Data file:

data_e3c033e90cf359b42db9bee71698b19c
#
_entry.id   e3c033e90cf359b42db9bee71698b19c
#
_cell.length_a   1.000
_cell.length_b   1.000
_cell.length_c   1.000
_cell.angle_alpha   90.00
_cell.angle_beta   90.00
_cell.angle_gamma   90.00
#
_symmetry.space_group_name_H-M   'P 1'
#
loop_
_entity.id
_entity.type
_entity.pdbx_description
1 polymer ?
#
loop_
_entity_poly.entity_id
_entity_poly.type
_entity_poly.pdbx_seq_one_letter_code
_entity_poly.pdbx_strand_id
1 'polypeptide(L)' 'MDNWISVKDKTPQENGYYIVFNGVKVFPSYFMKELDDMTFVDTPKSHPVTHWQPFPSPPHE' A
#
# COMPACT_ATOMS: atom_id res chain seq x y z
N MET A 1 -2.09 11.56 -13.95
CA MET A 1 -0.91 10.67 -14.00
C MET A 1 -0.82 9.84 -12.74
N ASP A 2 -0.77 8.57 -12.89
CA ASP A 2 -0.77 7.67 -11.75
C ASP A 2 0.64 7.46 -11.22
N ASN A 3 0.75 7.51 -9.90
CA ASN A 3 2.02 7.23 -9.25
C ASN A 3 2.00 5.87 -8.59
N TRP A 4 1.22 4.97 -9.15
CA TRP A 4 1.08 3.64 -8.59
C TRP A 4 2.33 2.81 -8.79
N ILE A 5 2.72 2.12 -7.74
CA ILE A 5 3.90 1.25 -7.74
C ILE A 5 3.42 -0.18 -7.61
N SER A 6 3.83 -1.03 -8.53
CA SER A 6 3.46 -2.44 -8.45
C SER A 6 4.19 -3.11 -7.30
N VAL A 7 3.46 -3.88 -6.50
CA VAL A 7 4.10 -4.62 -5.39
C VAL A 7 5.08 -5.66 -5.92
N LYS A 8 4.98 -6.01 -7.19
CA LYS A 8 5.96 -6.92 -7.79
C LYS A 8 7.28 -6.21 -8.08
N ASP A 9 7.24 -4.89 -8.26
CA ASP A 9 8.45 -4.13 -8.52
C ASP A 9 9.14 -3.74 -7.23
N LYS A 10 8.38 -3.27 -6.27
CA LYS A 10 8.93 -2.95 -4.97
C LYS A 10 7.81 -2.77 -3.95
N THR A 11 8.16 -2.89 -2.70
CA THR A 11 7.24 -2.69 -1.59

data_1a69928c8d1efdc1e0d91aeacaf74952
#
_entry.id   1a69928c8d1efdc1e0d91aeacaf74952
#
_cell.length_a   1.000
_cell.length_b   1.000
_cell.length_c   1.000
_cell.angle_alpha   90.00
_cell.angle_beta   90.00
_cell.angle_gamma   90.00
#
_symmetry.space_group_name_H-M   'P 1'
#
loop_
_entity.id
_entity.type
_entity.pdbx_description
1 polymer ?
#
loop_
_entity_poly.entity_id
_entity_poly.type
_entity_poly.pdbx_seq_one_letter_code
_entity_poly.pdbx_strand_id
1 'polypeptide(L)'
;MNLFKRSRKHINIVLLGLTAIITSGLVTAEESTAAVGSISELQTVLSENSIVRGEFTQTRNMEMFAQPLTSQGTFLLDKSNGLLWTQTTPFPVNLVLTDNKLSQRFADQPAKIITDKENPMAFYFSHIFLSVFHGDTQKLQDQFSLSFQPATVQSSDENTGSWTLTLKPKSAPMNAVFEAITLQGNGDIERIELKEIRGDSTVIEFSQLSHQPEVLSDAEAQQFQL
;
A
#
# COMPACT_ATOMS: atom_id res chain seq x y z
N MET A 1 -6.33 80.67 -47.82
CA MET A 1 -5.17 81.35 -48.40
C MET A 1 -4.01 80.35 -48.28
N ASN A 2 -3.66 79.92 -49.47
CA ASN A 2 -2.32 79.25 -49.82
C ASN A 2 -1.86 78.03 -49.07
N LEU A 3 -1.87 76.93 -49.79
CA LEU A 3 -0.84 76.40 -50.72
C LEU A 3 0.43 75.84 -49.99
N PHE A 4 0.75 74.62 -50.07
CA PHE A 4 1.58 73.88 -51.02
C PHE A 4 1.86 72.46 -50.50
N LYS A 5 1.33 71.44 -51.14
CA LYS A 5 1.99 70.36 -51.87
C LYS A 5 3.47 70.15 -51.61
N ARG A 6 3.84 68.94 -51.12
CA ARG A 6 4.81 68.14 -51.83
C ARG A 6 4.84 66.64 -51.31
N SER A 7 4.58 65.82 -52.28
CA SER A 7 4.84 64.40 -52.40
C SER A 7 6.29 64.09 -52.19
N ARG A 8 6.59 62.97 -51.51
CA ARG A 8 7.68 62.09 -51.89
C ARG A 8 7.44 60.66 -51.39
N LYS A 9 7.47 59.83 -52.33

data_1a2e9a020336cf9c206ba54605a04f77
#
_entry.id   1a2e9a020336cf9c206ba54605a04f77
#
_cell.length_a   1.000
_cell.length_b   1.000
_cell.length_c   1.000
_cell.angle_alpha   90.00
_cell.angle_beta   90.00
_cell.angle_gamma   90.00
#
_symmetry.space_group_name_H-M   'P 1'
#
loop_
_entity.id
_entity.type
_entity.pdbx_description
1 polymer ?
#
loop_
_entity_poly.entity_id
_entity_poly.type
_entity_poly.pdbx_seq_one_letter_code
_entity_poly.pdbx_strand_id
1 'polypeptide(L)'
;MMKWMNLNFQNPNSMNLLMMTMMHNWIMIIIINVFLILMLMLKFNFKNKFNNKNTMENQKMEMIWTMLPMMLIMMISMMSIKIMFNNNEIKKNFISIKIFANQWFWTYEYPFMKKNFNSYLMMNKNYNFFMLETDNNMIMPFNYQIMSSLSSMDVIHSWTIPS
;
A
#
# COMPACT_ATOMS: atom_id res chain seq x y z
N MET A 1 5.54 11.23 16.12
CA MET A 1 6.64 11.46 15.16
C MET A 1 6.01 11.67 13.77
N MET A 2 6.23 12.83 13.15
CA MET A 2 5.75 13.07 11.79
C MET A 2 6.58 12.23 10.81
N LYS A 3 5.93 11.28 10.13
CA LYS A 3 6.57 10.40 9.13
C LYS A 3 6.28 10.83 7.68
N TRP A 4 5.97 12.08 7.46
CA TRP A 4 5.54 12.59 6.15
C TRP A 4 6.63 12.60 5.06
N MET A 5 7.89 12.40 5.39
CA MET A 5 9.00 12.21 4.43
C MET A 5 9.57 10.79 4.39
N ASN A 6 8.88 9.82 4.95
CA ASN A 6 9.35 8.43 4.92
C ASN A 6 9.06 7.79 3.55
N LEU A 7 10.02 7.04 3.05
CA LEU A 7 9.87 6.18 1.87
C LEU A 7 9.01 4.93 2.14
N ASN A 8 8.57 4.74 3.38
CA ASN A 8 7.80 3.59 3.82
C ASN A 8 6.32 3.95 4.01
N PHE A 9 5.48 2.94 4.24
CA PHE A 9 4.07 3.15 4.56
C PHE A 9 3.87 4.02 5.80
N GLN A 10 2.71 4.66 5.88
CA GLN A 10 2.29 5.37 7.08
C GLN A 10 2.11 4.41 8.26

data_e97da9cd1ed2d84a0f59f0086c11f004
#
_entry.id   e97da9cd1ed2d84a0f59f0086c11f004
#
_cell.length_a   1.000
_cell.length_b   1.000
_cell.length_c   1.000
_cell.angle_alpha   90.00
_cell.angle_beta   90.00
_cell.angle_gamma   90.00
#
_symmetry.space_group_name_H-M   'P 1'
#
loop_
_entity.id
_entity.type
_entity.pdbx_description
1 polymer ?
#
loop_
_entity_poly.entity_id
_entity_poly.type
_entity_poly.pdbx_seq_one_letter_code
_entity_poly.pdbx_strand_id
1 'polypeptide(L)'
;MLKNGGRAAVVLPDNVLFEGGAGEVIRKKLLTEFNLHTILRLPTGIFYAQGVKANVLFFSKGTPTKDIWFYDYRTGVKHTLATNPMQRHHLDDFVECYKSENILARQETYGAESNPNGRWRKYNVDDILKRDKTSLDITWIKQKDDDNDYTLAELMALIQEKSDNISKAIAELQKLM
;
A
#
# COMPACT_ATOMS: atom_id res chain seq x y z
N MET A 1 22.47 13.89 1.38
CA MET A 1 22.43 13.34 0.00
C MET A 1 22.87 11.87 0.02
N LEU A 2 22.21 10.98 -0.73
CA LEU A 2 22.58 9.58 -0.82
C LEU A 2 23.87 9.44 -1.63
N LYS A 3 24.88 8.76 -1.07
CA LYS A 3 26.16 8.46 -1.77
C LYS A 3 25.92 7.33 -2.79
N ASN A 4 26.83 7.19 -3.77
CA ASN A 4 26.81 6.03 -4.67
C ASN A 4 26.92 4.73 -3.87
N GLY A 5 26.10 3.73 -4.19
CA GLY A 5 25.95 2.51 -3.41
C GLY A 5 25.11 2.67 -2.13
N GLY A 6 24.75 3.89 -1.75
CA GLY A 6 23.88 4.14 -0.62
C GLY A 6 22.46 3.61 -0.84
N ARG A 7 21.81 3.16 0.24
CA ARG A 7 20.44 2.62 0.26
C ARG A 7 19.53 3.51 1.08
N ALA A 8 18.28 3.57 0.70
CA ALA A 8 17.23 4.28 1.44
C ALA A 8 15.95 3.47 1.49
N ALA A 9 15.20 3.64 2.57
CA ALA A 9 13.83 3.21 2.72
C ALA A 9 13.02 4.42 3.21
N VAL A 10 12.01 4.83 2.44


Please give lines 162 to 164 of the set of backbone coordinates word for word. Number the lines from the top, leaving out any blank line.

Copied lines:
C ASN A 6 9.06 7.79 3.55
N LEU A 7 10.02 7.04 3.05
CA LEU A 7 9.87 6.18 1.87